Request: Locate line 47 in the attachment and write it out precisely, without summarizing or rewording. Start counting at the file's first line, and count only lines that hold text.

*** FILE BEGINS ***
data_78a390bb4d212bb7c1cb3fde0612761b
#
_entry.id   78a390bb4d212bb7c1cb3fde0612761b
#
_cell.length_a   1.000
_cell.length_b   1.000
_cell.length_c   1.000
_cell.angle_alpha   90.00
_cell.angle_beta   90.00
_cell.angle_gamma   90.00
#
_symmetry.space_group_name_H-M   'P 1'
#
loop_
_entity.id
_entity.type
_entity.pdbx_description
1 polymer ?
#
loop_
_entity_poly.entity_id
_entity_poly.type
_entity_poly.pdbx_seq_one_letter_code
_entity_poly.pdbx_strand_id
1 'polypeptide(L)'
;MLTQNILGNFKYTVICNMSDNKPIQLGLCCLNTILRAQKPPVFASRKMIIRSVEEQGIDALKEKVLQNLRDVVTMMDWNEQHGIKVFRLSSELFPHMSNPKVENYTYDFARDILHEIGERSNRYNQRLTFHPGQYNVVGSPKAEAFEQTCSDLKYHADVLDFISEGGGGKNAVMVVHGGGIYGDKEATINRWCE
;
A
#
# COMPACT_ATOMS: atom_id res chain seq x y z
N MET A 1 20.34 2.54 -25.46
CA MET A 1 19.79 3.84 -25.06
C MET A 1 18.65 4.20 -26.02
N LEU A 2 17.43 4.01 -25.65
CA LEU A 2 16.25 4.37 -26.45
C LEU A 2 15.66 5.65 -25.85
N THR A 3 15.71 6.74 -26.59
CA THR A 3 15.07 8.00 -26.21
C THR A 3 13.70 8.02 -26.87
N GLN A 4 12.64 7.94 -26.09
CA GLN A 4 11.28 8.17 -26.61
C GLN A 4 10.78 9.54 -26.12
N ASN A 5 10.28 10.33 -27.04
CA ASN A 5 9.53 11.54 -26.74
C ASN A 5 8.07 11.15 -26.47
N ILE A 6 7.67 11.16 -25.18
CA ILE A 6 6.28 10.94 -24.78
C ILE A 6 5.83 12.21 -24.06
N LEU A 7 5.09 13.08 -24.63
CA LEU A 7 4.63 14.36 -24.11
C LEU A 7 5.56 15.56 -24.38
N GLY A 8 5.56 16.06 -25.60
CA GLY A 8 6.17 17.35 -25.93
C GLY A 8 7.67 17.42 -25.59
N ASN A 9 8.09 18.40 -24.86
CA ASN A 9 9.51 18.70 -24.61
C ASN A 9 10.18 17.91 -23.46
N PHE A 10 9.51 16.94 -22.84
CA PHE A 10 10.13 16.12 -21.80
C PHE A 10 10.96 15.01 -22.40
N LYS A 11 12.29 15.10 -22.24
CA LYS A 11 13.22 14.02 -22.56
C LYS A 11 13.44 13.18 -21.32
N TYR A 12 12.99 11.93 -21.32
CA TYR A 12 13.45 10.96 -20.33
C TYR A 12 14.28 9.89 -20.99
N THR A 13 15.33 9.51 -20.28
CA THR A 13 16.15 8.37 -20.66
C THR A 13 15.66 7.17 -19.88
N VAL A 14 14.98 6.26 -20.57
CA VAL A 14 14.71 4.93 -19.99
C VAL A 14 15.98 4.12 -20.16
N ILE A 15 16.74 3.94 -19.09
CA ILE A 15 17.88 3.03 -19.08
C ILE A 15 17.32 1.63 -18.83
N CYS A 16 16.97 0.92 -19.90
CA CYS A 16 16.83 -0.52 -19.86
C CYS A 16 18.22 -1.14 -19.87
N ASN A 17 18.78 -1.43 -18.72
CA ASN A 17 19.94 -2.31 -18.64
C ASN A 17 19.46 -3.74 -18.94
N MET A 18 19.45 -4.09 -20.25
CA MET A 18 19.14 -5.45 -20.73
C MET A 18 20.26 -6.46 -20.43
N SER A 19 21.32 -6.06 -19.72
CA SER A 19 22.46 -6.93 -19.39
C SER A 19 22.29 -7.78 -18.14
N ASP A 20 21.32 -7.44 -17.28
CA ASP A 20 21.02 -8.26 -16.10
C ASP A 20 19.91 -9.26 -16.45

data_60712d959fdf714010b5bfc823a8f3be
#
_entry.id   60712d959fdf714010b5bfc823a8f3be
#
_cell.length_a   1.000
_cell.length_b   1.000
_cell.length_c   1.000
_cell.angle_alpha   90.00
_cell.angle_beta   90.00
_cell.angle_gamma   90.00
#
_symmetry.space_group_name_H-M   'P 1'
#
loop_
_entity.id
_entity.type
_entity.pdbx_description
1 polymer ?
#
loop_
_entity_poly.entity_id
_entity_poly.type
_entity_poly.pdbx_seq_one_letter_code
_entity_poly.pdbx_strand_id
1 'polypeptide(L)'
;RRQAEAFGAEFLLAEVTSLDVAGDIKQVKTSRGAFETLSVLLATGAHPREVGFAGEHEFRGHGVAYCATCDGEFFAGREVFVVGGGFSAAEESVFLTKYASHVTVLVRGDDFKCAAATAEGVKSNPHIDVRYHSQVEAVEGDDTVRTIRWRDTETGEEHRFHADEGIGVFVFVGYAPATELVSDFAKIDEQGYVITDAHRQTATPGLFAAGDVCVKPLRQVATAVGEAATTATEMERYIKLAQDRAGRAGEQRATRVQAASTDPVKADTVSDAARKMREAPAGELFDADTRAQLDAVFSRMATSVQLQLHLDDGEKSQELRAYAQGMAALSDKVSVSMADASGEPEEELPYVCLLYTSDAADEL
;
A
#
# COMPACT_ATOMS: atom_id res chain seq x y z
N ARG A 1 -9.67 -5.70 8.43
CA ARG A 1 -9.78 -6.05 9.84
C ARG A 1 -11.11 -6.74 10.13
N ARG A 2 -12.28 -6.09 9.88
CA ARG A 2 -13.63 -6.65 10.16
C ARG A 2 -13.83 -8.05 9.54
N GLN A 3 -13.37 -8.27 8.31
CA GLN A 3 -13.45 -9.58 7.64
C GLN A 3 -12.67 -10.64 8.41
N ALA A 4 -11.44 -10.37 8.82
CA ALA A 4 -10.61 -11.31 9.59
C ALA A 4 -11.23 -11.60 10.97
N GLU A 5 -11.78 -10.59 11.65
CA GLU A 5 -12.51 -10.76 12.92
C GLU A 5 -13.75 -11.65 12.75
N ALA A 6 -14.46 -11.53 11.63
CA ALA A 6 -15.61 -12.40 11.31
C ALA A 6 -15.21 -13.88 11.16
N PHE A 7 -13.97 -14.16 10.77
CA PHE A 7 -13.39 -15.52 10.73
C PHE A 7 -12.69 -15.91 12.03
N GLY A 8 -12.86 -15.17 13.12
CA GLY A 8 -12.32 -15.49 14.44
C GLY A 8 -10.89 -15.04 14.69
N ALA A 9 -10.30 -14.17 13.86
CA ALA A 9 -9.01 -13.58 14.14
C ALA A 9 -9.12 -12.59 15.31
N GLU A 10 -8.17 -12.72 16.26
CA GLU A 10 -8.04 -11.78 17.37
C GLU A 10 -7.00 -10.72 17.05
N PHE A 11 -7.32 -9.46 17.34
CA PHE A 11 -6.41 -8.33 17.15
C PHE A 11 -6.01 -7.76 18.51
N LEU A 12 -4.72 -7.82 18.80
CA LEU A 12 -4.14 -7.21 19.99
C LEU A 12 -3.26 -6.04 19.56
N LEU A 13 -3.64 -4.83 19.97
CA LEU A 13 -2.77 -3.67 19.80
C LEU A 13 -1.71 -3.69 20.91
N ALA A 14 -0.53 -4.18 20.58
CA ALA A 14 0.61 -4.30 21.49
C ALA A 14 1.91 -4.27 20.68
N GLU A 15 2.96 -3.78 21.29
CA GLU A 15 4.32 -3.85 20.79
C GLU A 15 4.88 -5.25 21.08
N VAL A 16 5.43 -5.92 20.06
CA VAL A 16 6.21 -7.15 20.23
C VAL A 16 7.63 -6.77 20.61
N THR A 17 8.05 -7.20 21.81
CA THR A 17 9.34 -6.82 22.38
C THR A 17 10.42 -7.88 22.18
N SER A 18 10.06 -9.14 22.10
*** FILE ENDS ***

CA ILE A 6 6.28 10.94 -24.78